‘Balochistan still an unexplored archaeological zone’
KARACHI: In a brief but enlightening lecture, German archaeologist Dr Ute Franke touched on the historical and archaeological links that exist between Herat and Pakistan’s province of Balochistan.
The lecture titled ‘Antiquities of Herat with Special Reference to Balochistan’s Artifacts in Sindh’ was organised by the culture department of the Sindh government at the National Museum of Pakistan on Tuesday.
Dr Franke said that she would try and tell the audience about the historical links between Herat and Indo-Iranian borders. She mentioned the research and excavation works undertaken since the 1970s in different parts of Afghanistan, including Sistan and Helmand regions. She claimed the region was rich in archaeology. Herat was a later addition to the list of their projects, because no excavation had taken place there and they had an idea that it too brimmed with rich archaeological wonders.
Dr Franke said digging in Afghanistan enabled the archaeological missions to find objects (of bronze and other metals) dating back to the third millennium BC. Since the first millennium BC objects made with gold were chanced upon. During the Kushana kings’ tenure Indian ivories and glass beakers were discovered. Bamian’s Buddha statues were another example.
Regarding Herat, Dr Franke said it was usually thought that the Great Alexander had passed through this area, destroyed the city and rebuilt it, though there was no proof of it. Persian and Sassanian kings, too, had held sway over it. In the Islamic period, the city was under the Abbasid Khalifas. It had always been one of the regional centres known for its metals. In the 15th
century, Tamerlane invaded Herat that was why remnants of old Islamic architecture were found here.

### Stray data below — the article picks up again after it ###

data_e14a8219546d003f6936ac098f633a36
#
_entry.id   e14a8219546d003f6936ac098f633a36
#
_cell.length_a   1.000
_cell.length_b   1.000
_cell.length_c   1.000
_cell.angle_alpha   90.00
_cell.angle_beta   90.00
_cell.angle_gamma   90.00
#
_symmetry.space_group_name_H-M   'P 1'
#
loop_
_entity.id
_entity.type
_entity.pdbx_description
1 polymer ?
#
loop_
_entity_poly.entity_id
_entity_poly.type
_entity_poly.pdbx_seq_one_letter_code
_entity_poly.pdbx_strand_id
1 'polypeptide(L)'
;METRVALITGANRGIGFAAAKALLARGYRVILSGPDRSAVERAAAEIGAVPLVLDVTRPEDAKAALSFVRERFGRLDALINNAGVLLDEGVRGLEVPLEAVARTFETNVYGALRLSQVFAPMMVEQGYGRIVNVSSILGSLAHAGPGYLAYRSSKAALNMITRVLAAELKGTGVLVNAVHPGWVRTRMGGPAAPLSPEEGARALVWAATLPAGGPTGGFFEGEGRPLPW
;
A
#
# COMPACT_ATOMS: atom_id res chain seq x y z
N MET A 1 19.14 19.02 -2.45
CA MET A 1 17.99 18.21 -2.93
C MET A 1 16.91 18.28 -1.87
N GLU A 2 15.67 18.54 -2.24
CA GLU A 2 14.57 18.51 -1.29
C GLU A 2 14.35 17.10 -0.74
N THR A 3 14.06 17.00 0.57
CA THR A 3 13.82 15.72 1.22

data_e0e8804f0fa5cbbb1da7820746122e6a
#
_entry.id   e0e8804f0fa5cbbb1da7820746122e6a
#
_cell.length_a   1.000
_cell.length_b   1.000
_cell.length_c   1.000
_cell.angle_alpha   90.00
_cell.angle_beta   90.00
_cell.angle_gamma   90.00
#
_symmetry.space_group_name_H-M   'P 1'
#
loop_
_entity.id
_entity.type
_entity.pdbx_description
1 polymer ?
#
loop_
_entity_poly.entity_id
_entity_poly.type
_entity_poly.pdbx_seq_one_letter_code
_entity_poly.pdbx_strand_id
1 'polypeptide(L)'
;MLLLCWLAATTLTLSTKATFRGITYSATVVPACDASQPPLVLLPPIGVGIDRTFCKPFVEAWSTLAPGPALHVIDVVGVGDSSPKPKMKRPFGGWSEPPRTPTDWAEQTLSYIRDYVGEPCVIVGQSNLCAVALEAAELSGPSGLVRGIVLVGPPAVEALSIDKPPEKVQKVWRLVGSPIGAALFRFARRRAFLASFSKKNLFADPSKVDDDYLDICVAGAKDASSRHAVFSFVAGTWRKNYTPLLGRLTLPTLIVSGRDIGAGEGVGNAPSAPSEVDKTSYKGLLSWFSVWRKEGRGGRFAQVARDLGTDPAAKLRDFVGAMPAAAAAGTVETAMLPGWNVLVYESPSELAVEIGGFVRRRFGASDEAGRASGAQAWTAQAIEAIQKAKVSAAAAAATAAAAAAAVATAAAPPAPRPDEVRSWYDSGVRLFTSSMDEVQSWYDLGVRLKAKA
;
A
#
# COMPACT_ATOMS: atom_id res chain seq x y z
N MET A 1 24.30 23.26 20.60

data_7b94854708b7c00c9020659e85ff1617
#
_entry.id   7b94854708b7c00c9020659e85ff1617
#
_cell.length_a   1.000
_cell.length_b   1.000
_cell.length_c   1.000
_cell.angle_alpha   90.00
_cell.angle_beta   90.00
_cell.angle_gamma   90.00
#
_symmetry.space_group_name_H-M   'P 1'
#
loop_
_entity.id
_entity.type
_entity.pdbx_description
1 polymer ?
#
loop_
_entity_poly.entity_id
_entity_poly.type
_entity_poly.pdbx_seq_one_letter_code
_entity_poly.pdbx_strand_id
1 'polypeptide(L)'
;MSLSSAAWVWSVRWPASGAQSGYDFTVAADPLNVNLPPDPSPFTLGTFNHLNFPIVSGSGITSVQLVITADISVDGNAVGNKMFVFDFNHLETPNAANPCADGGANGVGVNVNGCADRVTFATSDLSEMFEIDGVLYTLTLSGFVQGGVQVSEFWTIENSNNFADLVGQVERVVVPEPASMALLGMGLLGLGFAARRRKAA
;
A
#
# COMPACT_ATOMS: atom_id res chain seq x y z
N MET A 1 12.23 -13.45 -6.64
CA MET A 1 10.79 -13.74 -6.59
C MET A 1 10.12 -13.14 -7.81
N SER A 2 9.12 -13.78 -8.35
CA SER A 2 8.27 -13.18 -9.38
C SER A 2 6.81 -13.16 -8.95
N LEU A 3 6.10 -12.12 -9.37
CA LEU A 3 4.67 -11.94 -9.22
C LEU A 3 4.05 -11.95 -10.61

Dr Franke said she wanted to go beyond that and learn about the pre-Tamerlane period. So excavation in the fortress of Herat was undertaken and objects belonging to the 9th and 10th centuries were found. While some of the pre-determined notions were proven wrong, what set the record straight were traces of Ghaznavi and Ghauri periods. A citadel was found (that had stability issues) and some standing monuments and objects such as Ghaznavi pottery were uncovered.
Dr Franke then spoke about an old museum in Heart, which once housed a great many precious objects. As the law and order situation in the country worsened, approximately 2,000 out of the 3,000 objects were lost or taken away from the museum. In 2008, a team under her guidance began working on the restoration of the collection of the museum. Then in 2011, the museum was opened. It had rare exhibits such as miniature paintings by renowned artist Bahzad and a sculpture that indicated links with the Indus Valley and Mundigak cultures.
Dr Franke then turned her attention to Balochistan to establish cultural linkages with Afghanistan, stating that it had existed since 3000BC. Different archaeological missions had carried out excavation programmes and three large excavations had so far taken place. Results showed that it was the core region for developing a civilization in the Indus Valley, she commented.
With the help of slides she showed materials such as lapis lazuli, shell beads and pottery figurines unearthed from Balochistan dating back to third millennium BC. Between 2600BC and 2400BC, there was a change in the style of pottery making and architecture and was similar to those made in Iran. So there was a cultural connection between these regions, she added.
Dr Franke pointed out that Balochistan was still an unexplored zone, recalling that the customs department had confiscated a big amount of Balochistan pottery being smuggled abroad in 2008. She along with her team was now working on their conservation. They belonged to the time period between third and second millennium BC. She hoped that once the objects were cleaned they’d be put on display in 2014.